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Section11.1Linear Growth

SubsectionLinear Growth

Marco is a collector of antique soda bottles. His collection currently contains 437 bottles. Every year, he budgets enough money to buy 32 new bottles. Can we determine how many bottles he will have in 5 years, or 20 years? What about how long it will take for his collection to reach 1500 bottles?

To answer the first question, you would probably just add 32 on to his original amount 5 times, like this:

\begin{equation*} \text{After 1 year: } 437 + 32 = 469 \end{equation*}
\begin{equation*} \text{After 2 years: } 469 + 32 = 501 \end{equation*}
\begin{equation*} \text{After 3 years: } 501 + 32 = 533 \end{equation*}
\begin{equation*} \text{After 4 years: } 533 + 32 = 565 \end{equation*}
\begin{equation*} \text{After 5 years: } 565 + 32 = 597 \end{equation*}

So Marco should have 597 bottles after 5 years. Notice that we can keep adding 32 to get a list of numbers that represent the size of Marco's collection over time. We call such a list of numbers a sequence, and each number in the list a term. However, this repeated addition gets tedious rather quickly, so we should probably find a faster way to calculate the number of bottles after 20 years or more.

As you might have already noticed, we can replace this repeated addition with multiplication:

\begin{equation*} 437 + 32 + 32 + 32 + 32 + 32 = 437 + 5 \times 32 \end{equation*}

We have simply multiplied the number of years (5) by the number of bottles per year (32) to find the total increase in bottles over 5 years, and added it on to his original amount of bottles (437). We can find the size of Marco's collection after 20 years in the same way:

\begin{equation*} 437 + 20 \times 32 = 437 + 640 = 1077 \end{equation*}

This method is much faster, and makes calculating the size of Marco's collection after any number of years manageable.

How can we find how many years it will take for Marco to collect 1500 bottles? One way would be to use guess-and-check. Perhaps we would take a wild guess that it will take around 30 years for him to collect so many, then calculate how many bottles he would actually have collected after 30 years using our method above. Depending on how this calculation compares to 1500, we could then adjust our guess of 30 up or down, and repeat this process until we get close enough to the right number.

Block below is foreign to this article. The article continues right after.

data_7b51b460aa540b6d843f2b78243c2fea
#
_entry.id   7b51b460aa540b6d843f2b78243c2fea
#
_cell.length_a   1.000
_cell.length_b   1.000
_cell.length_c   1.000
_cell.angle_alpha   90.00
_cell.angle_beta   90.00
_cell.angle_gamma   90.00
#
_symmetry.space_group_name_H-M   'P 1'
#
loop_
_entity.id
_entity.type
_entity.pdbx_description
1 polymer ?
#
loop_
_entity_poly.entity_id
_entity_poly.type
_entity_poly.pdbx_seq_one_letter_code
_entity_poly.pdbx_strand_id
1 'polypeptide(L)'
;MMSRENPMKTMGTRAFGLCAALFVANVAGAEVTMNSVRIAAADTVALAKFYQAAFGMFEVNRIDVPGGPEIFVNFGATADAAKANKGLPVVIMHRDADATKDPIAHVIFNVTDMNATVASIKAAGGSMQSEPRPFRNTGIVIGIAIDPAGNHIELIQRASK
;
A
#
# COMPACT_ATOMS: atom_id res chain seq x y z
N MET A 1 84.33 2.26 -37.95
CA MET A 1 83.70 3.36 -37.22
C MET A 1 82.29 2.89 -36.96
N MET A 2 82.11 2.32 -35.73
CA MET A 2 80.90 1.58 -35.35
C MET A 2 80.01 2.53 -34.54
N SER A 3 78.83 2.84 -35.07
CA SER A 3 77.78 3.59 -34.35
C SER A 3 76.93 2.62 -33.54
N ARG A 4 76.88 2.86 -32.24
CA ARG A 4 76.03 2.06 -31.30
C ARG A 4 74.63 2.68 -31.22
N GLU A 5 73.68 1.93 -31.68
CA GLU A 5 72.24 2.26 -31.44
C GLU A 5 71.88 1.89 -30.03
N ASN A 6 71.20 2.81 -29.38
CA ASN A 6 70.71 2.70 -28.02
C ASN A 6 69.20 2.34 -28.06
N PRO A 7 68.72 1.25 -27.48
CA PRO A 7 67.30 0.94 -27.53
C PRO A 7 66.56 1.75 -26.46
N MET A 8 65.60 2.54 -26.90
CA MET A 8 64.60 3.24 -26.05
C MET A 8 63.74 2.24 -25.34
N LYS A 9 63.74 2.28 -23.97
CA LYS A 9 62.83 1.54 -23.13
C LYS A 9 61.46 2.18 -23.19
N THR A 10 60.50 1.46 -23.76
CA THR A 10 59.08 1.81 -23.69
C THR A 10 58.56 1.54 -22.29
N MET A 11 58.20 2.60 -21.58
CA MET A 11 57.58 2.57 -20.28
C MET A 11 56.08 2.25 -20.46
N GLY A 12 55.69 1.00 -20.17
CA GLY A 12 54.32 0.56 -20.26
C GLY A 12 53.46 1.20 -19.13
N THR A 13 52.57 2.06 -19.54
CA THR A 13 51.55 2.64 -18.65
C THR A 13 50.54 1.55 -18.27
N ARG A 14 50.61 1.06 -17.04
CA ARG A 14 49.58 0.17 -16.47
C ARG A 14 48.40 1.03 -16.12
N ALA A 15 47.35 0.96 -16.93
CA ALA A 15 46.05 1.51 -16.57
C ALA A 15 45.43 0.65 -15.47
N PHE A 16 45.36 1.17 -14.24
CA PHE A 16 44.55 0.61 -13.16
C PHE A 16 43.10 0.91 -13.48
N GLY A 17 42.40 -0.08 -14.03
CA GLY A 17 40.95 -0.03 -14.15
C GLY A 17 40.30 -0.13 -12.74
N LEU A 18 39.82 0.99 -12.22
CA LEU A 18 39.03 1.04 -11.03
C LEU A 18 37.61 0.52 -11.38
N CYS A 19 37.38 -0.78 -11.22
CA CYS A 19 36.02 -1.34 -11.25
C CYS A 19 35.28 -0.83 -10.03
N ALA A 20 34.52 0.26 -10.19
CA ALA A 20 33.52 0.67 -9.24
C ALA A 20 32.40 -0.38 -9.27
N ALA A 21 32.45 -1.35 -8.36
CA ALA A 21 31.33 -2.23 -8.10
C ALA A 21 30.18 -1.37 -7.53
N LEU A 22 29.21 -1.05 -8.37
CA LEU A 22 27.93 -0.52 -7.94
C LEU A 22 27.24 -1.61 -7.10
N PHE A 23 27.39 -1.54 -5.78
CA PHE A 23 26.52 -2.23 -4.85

However, we can be quicker and more precise about this if we formalize our method above and use it to write an equation relating the number of bottles (\(B\)) in Marco's collection to the number of years (\(n\)) it has been:

\begin{equation*} B = 437 + n \times 32 \end{equation*}

(Typically, we would write this as \(B = 437 + 32n\text{.}\) This is just a convention.)

Now we can find the number of years it will take to collect 1500 bottles by plugging 1500 in for the number of bottles in this formula, and solving for \(n\text{,}\) the number of years:

\begin{equation*} 1500 = 437 + 32n \end{equation*}
\begin{equation*} 1163 = 32n \end{equation*}
\begin{equation*} n = \frac{1163}{32} = 36.34 \end{equation*}

So Marco will reach 1500 bottles during the 37th year.

In this example, Marco's collection grew by the same number of bottles every year. This constant change is the defining characteristic of a linear sequence. Plotting the values we calculated for Marco's collection, we can see the values form a straight line, the shape of a linear sequence.

Linear Sequences

A sequence is linear (or arithmetic) if the difference from one term to the next is always the same.

The difference between any two consecutive terms is called the common difference and is often represented by the letter \(d\text{.}\) In the example of Marco's collection, \(d = 32\text{.}\)

If \(d\) is positive, the sequence is increasing, and we say that it exhibits linear growth. If \(d\) is negative, the sequence is decreasing.

If a quantity starts at size \(P_0\) and grows by \(d\) every time period, then the quantity \(P\) after \(n\) time periods can be determined using this formula:

\(\hspace{2.5in} P = P_0 + dn\)

You may recognize the common difference, \(d\text{,}\) in our linear equation as slope. In fact, the entire explicit equation should look familiar it is the same linear equation you learned in algebra, probably stated as \(y = mx + b.\)

In the standard algebraic equation \(y = mx + b\text{,}\) \(b\) was the y-intercept, or the y value when x was zero. In the form of the equation we're using, \(P_0\) to represents that initial amount.

In the \(y = mx + b\) equation, recall that \(m\) was the slope. You might remember this as rise over run, or the change in y divided by the change in x. Either way, it represents the same thing as the common difference, \(d\text{,}\) we are using the amount the output \(P\) changes when the input n increases by 1.

The equations\(y = mx + b\) and \(P = P_0 + d n\) mean the same thing and can be used in the same ways; we're just writing it somewhat differently.


The population of elk in a national forest was measured to be 12,000 in 2003, and was measured again to be 15,000 in 2007. If the population continues to grow linearly at this rate, what will the elk population be in 2014?

To begin, we need to define how we're going to measure \(n\text{.}\) Remember that \(P_0\) is the initial population, when \(n = 0\text{,}\) so we probably don't want to literally use the year 0. Since we already know the population in 2003, let us define \(n = 0\) to be the year 2003. Then \(P_0 = 12,000\text{.}\)